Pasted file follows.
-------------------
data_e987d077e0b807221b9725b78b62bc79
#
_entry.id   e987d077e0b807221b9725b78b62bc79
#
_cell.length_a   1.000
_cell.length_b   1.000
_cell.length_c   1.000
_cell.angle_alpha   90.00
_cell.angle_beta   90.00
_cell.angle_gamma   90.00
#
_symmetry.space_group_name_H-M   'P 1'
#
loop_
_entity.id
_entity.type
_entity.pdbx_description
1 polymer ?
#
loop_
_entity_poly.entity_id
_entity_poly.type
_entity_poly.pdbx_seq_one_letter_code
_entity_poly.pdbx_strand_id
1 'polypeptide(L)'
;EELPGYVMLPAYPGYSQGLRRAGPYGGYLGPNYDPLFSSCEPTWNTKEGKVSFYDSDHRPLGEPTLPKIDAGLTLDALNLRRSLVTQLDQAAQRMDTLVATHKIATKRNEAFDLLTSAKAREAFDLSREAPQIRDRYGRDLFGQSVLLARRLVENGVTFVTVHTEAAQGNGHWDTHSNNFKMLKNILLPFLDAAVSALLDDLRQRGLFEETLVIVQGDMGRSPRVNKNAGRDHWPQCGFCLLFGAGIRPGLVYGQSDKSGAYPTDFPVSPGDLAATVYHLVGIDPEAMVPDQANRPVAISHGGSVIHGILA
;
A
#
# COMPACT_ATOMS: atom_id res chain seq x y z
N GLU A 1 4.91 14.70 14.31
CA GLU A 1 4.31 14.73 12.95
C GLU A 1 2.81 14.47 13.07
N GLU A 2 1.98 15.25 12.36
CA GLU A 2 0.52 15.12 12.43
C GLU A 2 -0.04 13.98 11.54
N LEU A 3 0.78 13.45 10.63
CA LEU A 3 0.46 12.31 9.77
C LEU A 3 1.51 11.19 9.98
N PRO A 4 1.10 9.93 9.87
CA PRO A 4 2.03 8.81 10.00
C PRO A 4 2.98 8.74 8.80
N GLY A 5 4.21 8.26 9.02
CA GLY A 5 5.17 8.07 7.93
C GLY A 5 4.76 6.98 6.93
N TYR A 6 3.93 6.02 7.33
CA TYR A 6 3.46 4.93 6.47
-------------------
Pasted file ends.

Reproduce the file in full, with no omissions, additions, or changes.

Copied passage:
data_e987d077e0b807221b9725b78b62bc79
#
_entry.id   e987d077e0b807221b9725b78b62bc79
#
_cell.length_a   1.000
_cell.length_b   1.000
_cell.length_c   1.000
_cell.angle_alpha   90.00
_cell.angle_beta   90.00
_cell.angle_gamma   90.00
#
_symmetry.space_group_name_H-M   'P 1'
#
loop_
_entity.id
_entity.type
_entity.pdbx_description
1 polymer ?
#
loop_
_entity_poly.entity_id
_entity_poly.type
_entity_poly.pdbx_seq_one_letter_code
_entity_poly.pdbx_strand_id
1 'polypeptide(L)'
;EELPGYVMLPAYPGYSQGLRRAGPYGGYLGPNYDPLFSSCEPTWNTKEGKVSFYDSDHRPLGEPTLPKIDAGLTLDALNLRRSLVTQLDQAAQRMDTLVATHKIATKRNEAFDLLTSAKAREAFDLSREAPQIRDRYGRDLFGQSVLLARRLVENGVTFVTVHTEAAQGNGHWDTHSNNFKMLKNILLPFLDAAVSALLDDLRQRGLFEETLVIVQGDMGRSPRVNKNAGRDHWPQCGFCLLFGAGIRPGLVYGQSDKSGAYPTDFPVSPGDLAATVYHLVGIDPEAMVPDQANRPVAISHGGSVIHGILA
;
A
#
# COMPACT_ATOMS: atom_id res chain seq x y z
N GLU A 1 4.91 14.70 14.31
CA GLU A 1 4.31 14.73 12.95
C GLU A 1 2.81 14.47 13.07
N GLU A 2 1.98 15.25 12.36
CA GLU A 2 0.52 15.12 12.43
C GLU A 2 -0.04 13.98 11.54
N LEU A 3 0.78 13.45 10.63
CA LEU A 3 0.46 12.31 9.77
C LEU A 3 1.51 11.19 9.98
N PRO A 4 1.10 9.93 9.87
CA PRO A 4 2.03 8.81 10.00
C PRO A 4 2.98 8.74 8.80
N GLY A 5 4.21 8.26 9.02
CA GLY A 5 5.17 8.07 7.93
C GLY A 5 4.76 6.98 6.93
N TYR A 6 3.93 6.02 7.33
CA TYR A 6 3.46 4.93 6.47